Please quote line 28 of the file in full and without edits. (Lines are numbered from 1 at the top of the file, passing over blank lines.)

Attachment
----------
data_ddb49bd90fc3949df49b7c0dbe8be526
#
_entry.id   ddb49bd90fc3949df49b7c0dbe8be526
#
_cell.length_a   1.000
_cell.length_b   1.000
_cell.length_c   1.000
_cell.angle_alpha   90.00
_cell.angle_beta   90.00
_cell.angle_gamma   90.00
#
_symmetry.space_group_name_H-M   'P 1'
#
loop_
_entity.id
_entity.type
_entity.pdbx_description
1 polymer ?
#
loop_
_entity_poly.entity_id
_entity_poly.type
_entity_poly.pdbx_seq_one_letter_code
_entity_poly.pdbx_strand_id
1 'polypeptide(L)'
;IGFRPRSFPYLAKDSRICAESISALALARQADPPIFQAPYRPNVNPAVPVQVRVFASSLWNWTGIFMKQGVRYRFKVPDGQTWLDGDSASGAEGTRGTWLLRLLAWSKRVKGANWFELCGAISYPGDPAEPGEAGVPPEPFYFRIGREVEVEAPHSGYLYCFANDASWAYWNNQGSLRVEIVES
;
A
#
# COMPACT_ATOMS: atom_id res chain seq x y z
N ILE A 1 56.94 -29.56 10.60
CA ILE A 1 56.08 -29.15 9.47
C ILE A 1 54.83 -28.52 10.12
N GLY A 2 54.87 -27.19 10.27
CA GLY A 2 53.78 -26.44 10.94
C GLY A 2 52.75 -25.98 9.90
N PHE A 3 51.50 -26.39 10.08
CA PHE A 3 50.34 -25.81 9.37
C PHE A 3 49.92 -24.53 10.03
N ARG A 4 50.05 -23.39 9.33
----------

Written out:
A